Last week RallyEngine was pleased to attend the first annual National Public Alerting Summit in Edmonton.
Organized by CATAAlliance, nearly 100 Canadian and International thought leaders converged to discuss the latest developments in emergency alerting. Collaboration and the sharing of best practices are of course vital to achieving success in such a critical and often complex field.
Pelmorex outlined its progress in establishing NAADS (the National Alert Aggregation and Disemmination System – soon to be publicly branded as Alert Ready), AEMA showcased its leadership amongst Canadian provinces in the alerts realm, and CRTC Vice-Chairman Peter Menzies urged key players to move faster at connecting the dots nationally (not a good sign if things are too slow even for the CRTC). However, it was a couple presentations from international guests that really impressed the room.
Mobile was a prominent conversation topic and, as might be expected in that sector, best practices are often still found outside of North America.
Morten Gustavsen of Unified Messaging Systems in Norway very clearly outlined the pros and cons of the two most common mass public alerting options for mobile: Advanced-SMS (location based text messaging) and Cell Broadcast. The former is better for accuracy and the latter is better for urgency (eg. earthquakes and tornadoes). Gustavsen advocated for the use of both – budget and process permitting, of course.
And Michael Hallowes, the National Director of the Emergency Alert program in Australia, shared with us learning’s from Oz’s 5-year journey delivering a fully integrated address-based and location-based national telephony warning system. A very thoughtful and comprehensive approach in general but especially so in that it separated out cellphone apps, social media, and websites because they do not serve their First Guiding Principle for the system: to be “non-discriminatory, accessible to, and reaches the vast majority of the community with access to a fixed line or wireless device”.
RallyEngine is an app-based communication and alert system, and yet we fully agree with Hallowes’s view that apps are not ideal for mass public alerting.
We believe that mobile demands a different approach in two very essential ways:
- Mobile devices are orders of magnitude more personal than other traditional communications channels. Smartphones may be ubiquitous but they are not a broadcast medium. Older leaders often miss this key aspect, lumping it in with TV, radio, and the like. Governments and organizations who use mobile for mass alerts should do so only for the very, very highest level of general safety alerts. Frequent, intrusive and broadly non-targeted cellphone takeovers (and there are many varieties and levels of alerts – who’s to judge what’s what) will generate severe backlash amongst the public and even widespread rejection of the system, defeating it’s purpose.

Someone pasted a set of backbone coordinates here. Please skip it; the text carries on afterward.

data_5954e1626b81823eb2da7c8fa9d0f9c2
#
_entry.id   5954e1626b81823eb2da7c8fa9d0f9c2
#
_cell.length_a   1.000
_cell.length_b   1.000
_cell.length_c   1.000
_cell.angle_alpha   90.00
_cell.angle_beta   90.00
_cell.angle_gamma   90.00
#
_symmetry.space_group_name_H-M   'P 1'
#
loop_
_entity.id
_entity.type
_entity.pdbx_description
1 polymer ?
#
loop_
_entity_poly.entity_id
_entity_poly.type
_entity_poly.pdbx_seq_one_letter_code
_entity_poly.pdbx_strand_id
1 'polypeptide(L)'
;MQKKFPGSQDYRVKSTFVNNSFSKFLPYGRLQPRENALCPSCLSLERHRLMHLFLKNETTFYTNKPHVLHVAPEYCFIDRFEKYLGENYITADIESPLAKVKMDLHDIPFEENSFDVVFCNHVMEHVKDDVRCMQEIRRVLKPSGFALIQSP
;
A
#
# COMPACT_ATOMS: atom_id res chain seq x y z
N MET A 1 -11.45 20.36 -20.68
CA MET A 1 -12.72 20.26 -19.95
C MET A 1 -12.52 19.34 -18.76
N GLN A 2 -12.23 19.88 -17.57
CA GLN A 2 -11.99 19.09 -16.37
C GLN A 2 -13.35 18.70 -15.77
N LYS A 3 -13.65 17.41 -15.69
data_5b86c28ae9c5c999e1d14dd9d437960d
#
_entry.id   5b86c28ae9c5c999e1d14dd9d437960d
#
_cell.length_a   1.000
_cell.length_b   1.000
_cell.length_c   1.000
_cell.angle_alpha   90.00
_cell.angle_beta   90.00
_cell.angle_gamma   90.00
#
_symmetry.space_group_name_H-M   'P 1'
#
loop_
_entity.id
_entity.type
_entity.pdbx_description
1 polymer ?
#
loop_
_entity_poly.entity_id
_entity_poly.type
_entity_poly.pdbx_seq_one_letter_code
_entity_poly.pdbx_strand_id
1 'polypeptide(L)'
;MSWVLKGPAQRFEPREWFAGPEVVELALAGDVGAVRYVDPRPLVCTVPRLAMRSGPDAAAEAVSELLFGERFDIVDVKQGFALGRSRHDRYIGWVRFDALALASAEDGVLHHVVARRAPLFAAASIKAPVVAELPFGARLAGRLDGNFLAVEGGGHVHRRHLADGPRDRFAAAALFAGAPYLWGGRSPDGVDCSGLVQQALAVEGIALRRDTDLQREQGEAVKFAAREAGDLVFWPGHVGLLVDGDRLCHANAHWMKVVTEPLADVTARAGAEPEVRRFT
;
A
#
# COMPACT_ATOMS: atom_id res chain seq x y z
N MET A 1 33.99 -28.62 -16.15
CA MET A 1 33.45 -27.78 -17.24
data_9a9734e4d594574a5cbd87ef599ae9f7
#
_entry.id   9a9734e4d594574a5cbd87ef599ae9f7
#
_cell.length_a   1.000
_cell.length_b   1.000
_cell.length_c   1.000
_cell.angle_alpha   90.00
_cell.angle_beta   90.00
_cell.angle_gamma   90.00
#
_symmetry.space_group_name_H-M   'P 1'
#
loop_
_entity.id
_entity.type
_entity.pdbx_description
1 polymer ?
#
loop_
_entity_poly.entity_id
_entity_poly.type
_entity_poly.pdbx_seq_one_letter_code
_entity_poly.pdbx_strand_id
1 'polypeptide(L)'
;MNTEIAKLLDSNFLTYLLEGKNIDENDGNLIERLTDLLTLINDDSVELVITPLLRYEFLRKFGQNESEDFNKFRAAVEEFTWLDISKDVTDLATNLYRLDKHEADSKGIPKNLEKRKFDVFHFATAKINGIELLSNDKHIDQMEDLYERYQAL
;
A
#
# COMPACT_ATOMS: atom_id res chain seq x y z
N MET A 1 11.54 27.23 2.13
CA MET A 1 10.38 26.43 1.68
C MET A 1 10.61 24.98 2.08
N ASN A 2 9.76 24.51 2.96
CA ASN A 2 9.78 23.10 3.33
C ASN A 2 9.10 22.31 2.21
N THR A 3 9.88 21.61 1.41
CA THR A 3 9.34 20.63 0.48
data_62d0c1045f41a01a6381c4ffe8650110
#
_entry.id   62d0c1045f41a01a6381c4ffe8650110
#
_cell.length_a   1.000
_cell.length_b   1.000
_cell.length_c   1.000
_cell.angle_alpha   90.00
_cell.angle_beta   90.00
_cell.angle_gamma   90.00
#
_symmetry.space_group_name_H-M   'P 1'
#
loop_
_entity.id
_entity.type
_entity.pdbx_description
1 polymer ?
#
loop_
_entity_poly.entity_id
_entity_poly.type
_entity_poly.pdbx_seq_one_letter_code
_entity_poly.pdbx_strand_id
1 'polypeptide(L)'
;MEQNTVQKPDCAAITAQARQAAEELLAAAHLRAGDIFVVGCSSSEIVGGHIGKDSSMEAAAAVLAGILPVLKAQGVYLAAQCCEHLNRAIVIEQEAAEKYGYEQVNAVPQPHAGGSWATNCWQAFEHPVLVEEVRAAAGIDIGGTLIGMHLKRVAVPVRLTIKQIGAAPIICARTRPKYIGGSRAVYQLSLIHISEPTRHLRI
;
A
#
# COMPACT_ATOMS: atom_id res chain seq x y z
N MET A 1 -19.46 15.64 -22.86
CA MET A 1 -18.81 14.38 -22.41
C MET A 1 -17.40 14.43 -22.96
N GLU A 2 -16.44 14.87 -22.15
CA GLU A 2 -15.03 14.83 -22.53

- The corollary is that because mobile devices are so personal to most people, they are ideal conduits for delivering messages and alerts – in particular for distinct, closed and/or private groups of people. Mobile, and specifically well-featured app-based mobile (like RallyEngine), is excellent for reaching distinct non-mass groups with targetable individual profiles; in other words, to everyone but the last mile. The aggregate of many reachable groups (and their targetable sub-groups) is impressive not just in its sum scale but more importantly in its relevance.
When it comes to mobile and alerts, it’s important to be mindful of the space – and opportunity – along the spectrum between private (individual and group) and public (mass) systems.
Also worth noting: There were a lot of very smart people in the room at the NPAS but there was one thing clearly missing: diversity. Delegates were mostly middle-aged or older men from either emergency/disaster or policy backgrounds. Which isn’t surprising, but the “public” part of public alerting includes a wide mix of “end-users” – seniors, teenagers, women, to name just a few – who all use technology and consume media quite differently. And some of the biggest challenges aren’t so much technical and political as they are UX (user experience) and marketing. The experiences and skills of the engineers, cops, bureaucrats, and even large vendors in attendance – as well-meaning as they are (except perhaps the large vendors) – would be nicely complemented by intermingling more professional communicators, designers, social media managers, and entrepreneurs.
Because if there’s one universal truth when it comes to public safety alerting, it’s that you gotta know what you don’t know.